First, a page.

The award-winning Japanese architect Shigeru Ban is noted for his use of inexpensive construction materials such as paperboard and cardboard tubes. While his designs for DIY prefab housing have been adopted by the UN High Commission for Refugees to house earthquake victims in Turkey and Rwanda, Ban has also used these lightweight but sturdy and relatively inexpensive materials to create breathtakingly beautiful homes, pavilions and churches.
SHIGERU BAN features extensive interviews with this innovative young architect (b. 1957), who explains the practical, philosophical and esthetic aspects of his work. In addition to his conservationist interest in using recycled materials, Ban discusses his influences, his concerns with the bidimensional and tridimensional nature of his buildings, his aim to incorporate structural elements into the overall designs, as well as their sensitivity to light and shade, which lends unusual vitality to his buildings.
The film shows the construction of Ban's prefab designs—utilizing cardboard tubes, beer cases and plastic-sheet roofs—for temporary but surprisingly attractive housing for earthquake victims in Turkey. SHIGERU BAN also provides stunning views of many of Ban's major buildings, whose design concepts he explains in voice-over commentary, including the massive Japanese Pavilion for the 2000 Exposition in Hanover, Germany; the Paper Dome in Gero, Japan; the House with Double Roof in Yamanaka Lake, Japan; the Miyake Design Studio Gallery, the Hanegi Forest Home and the Ivy Structure 2 in Tokyo; the GC Building in Osaka; the Paper Church in Kobe; and the 9 Square Grids House in Hadano.
In showcasing the designs of one of the most innovative architects at work today, SHIGERU BAN reveals that an emphasis on issues of conservation, economy, and accessibility does not necessarily involve a sacrifice in architectural beauty.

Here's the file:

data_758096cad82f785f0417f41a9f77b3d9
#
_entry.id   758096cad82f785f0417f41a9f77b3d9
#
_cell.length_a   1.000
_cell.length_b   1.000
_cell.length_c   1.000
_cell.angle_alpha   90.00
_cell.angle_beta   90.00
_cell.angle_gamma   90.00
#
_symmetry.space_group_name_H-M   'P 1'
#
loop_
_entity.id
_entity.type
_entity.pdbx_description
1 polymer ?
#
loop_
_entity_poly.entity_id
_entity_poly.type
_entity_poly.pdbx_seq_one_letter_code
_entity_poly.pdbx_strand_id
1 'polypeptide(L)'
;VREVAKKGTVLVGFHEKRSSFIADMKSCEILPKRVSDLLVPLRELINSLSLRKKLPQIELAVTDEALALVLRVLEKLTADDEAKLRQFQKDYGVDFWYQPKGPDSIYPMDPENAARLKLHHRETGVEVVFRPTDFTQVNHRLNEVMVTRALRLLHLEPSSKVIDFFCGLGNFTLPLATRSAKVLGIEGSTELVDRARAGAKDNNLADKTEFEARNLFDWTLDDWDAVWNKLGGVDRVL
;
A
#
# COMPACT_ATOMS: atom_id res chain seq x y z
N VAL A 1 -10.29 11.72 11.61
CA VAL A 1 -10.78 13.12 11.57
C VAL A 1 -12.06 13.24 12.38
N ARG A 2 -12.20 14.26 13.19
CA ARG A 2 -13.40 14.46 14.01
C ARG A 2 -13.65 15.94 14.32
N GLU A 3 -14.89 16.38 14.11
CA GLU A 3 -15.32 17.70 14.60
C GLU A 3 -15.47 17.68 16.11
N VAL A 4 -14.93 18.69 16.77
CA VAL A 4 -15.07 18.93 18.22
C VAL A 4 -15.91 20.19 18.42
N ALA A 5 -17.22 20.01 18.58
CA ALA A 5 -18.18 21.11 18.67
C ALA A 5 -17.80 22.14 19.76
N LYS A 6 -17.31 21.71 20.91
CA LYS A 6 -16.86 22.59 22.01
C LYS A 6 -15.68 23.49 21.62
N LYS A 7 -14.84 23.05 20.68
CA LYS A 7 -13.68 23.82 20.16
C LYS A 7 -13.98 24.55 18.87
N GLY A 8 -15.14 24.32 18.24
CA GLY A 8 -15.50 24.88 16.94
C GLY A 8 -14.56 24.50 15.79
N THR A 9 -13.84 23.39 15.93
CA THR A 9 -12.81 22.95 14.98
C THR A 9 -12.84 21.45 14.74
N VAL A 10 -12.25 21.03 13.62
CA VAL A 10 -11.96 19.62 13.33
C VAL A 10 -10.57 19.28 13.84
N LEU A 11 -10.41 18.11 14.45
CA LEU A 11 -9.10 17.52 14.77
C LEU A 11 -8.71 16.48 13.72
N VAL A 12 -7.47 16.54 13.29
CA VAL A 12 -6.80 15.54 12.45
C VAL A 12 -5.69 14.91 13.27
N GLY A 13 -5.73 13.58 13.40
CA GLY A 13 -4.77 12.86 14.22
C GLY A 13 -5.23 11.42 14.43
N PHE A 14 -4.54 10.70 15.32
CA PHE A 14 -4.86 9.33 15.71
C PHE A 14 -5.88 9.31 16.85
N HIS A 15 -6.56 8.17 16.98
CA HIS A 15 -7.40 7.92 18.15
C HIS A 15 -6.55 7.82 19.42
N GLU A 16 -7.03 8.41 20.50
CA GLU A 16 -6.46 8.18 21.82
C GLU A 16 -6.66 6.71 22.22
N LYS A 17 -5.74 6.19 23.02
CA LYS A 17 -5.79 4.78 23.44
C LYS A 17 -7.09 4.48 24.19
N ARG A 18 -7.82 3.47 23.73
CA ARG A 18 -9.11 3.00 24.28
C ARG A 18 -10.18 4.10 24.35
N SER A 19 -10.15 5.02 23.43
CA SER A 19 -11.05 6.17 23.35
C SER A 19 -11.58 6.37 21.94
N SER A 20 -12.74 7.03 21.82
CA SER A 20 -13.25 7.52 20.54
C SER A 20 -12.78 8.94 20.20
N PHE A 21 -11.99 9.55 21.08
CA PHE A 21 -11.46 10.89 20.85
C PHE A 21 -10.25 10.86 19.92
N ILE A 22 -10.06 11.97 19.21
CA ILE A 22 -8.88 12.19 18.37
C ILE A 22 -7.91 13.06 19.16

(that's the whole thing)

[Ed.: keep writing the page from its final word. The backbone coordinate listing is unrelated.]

"The film shows the initiatives of an architect in action who proposes another way of thinking about housing, an architecture that responds to the new needs of contemporary society."—2004 Architecture and Urbanism Film Festival Catalog
2007 Association for Asian Studies Annual Meeting
2004 Architecture and Urbanism Film Festival
"A helpful, inspiring look at Ban's architectural philosophy...In 2000, Time Magazine chose him as one of the new century's leading innovators. Very likely they were right, and it would surely be wise to find out more about this resourceful architect."—Ballast Quarterly Review
"One of the most important underlying themes in Ban's work [is] invisible structure. He avoids overt expressions of structure, or 'structure-for-structure's sake,' and instead adheres to a construction method in which structure is integrated into the overall design."—Matilda McQuaid, Author of Shigeru Ban